Quoting this because I agree with it, and also because I wanted to place emphasis on the word tossup. There are lots of answers that would make perfectly fine bonus parts but don't work well as tossups, either because of transparency/difficulty cliff issues (like the cotton gin) or because of excessive difficulty (like George Rogers Clark, which packet search reveals to have been a tossup answer twice in the last 15 years).
I'll buy that too. Like most things truly new questions should be worked into tournaments via bonuses first. Part of my argument is that local history might allow regional canon expansion which would allow teams to learn more and display knowledge on questions that relate better to their own experiences. For whatever reason, Illinois seems weak on state and local history. I'll sign up to present at more teacher workshops and perhaps work with the NCSS to see what can be done. I like George Rogers Clark, because, as a colonial history guy I like to show my students in Illinois that the American Revolution stretched far in to the interior of the American continent. He's probably better known for activity in the Ohio River Valley.

I'll present another example of why I think state or regional history is important but seems to be overlooked. Railroads are part and parcel of 19th Century American history. I think I'm on pretty safe ground there. What kinds of railroad questions can be asked nationally? Perhaps the Union Pacific, Central Pacific, and Promontory Point, Utah (that old standard three part bonus). It's a good way of writing a question on an important but non-military and largely non-traditional political topic (something that people in another thread mentioned they had a hard time writing). But when broken down by region, a richerhistory appears. If writing a question for Arkansas, Missouri, or Texas, you could reasonably ask a question (tossup, bonus, whatever) on the Cottonbelt railroad (St. Louis Southwestern). While extremely important regionally, and no doubt academic, it probably wouldn't fly at a tournament with an intended national audience. Similarly questions intended for teams in Maryland, Ohio, Virginia or West Virginia could be asked about the Baltimore and Ohio Railroad. New York teams could be asked about the New York Central Railroad (notably acquired by Vanderbilt). Illinois teams, as I suggested, could be asked about the Illinois Central Railroad (Lincoln defended it as an Illinois lawyer, it transported thousands of blacks from New Orleans to Chicago in the Great Migration, etc.). Now you might say that any of those railroads could be asked of any team in a bonus or something, but I would say that any of those would make excellent questions to test teams on their knowledge of local history.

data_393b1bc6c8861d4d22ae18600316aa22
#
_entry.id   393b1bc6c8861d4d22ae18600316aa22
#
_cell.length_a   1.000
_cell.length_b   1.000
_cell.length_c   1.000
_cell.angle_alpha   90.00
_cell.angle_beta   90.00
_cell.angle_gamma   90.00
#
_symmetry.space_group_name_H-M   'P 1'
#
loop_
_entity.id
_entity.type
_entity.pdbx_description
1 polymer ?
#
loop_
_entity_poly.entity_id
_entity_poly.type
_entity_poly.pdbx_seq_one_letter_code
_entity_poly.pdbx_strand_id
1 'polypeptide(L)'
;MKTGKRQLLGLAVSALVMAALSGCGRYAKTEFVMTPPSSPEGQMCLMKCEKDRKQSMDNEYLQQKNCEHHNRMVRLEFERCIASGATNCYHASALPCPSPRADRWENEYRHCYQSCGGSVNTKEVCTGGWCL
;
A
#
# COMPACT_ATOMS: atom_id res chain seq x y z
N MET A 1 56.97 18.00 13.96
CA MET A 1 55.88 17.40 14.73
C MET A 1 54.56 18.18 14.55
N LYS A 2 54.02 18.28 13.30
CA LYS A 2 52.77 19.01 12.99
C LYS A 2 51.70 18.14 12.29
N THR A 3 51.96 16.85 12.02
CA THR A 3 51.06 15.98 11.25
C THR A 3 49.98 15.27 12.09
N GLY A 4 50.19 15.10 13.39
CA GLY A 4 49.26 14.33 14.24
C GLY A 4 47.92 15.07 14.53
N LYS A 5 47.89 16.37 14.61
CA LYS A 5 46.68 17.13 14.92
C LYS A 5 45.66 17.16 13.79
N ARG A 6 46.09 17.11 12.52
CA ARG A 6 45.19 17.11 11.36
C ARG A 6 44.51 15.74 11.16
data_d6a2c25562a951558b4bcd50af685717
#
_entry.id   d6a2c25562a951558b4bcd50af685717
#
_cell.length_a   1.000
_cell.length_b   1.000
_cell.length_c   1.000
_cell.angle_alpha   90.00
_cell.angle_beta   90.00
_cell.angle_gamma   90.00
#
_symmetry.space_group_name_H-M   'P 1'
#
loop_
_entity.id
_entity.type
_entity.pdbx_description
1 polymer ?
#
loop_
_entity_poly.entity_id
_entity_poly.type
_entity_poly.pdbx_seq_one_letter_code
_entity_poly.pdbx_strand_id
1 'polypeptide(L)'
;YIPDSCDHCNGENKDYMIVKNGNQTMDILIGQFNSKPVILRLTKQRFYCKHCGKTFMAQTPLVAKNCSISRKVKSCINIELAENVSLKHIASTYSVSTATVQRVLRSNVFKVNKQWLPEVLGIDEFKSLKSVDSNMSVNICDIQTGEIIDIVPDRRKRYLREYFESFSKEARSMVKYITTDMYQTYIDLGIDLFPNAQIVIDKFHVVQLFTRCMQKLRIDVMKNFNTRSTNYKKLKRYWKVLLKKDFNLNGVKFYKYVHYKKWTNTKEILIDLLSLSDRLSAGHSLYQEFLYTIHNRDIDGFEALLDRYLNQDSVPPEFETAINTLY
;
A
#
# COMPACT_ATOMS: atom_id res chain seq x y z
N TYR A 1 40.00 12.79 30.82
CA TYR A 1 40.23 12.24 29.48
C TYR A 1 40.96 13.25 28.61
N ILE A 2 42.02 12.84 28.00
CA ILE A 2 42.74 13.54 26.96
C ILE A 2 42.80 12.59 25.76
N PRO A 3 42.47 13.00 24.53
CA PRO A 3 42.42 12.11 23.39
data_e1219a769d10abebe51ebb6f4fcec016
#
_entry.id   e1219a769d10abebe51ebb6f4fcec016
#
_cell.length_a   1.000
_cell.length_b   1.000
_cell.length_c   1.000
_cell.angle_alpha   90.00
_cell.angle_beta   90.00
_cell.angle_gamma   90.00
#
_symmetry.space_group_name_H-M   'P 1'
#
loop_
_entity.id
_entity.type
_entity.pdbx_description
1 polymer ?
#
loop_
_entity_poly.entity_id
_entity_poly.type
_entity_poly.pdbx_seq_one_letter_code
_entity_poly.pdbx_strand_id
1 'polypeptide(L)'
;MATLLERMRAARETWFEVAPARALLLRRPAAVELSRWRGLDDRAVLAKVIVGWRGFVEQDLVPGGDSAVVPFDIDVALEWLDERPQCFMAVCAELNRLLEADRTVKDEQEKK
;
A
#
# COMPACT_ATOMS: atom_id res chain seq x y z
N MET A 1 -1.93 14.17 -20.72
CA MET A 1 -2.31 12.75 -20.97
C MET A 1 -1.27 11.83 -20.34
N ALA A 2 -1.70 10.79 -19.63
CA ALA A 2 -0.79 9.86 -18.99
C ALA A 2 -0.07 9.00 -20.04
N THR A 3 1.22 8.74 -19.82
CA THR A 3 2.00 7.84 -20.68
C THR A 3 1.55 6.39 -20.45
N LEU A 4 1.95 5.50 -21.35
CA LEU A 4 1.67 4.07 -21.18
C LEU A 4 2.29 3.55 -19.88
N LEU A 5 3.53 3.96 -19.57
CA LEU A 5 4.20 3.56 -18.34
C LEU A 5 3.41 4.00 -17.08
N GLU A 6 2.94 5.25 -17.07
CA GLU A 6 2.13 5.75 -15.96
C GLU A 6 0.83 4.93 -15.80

I do, however, think that it's telling that you won't even take a stab at a cotton gin question appropriate to even high schoolers. Your middle school version is fine and good for middle schoolers, but that's because the standard of what's askable is laxer for middle schoolers, because you don't have to worry about transparency (since we're very often out to test whether they know what we'd be comfortable assuming even a high schooler knows) or finding six lines of good clues (since three will more than do.)
It's not really telling of anything other than that I haven't written high school tournament in a while and don't have a pertinent tossup on hand. I would be happy to write high school level questions on all of the above topics and email them to you. It might take me a couple weeks, since I'm working on other things, but as I said there's no shortage of clues for any of them. They may range in difficulty and may not be perfect, but they are certainly doable.
For the nth time, what I am saying is: you can't say "This is important in an academic field and therefore should come up." You can't even say: "This is important in an academic field and therefore can be written about well." Both of those assertions will break down in very drastic ways. So, even if I uncritically accept a much stronger version of what you're saying (something like "100% of academic historians worldwide study only local history to the absolute exclusion of anything else") it doesn't make the point for you; rather, it remains the case that quizbowl is an activity not reducible to the trends of the academic fields on which it is built. To put it another way, I am questioning your credential to tell me and everyone else what's up in quizbowl. It's paramount to consider what players of the game actually know, what they're are interested in, and how they'll play certain questions. I feel my own work in the area of quizbowl is at least the equal of your own and I think I know how certain things will play as a result of that experience. In light of those considerations, I think the number of local history topics that ought to be asked is small at every level.